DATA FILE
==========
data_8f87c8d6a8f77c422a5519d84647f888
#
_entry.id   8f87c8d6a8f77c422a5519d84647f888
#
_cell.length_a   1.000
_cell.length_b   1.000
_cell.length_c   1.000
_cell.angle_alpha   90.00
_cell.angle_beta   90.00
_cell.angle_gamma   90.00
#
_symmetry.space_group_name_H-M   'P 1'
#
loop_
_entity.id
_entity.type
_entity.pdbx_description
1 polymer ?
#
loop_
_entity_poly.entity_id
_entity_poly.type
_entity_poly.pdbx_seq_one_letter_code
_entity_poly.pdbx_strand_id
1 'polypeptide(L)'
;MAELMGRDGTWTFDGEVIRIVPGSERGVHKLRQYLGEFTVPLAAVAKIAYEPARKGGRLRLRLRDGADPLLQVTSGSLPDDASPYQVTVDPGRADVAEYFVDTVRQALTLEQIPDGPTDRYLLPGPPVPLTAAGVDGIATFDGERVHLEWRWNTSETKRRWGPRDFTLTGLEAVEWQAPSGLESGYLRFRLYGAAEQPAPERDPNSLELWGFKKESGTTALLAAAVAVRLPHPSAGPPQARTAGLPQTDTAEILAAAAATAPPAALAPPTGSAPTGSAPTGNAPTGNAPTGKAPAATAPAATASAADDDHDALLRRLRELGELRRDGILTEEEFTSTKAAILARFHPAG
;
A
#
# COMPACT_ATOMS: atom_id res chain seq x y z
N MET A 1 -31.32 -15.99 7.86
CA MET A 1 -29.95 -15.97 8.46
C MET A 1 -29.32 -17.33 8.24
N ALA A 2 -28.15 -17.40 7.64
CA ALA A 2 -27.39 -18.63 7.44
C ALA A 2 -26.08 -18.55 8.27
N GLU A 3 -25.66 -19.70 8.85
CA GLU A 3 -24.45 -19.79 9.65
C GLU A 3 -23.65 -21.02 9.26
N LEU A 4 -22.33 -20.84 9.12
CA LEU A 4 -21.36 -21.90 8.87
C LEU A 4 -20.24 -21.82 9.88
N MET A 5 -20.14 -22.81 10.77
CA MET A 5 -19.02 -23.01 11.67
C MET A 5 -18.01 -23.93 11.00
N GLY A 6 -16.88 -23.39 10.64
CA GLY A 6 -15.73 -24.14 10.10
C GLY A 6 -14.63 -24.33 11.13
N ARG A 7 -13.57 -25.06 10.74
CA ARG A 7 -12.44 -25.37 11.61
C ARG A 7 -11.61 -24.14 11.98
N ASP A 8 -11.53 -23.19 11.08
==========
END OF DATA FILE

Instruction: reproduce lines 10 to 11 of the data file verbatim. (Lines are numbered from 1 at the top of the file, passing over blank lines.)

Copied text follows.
_cell.angle_gamma   90.00
#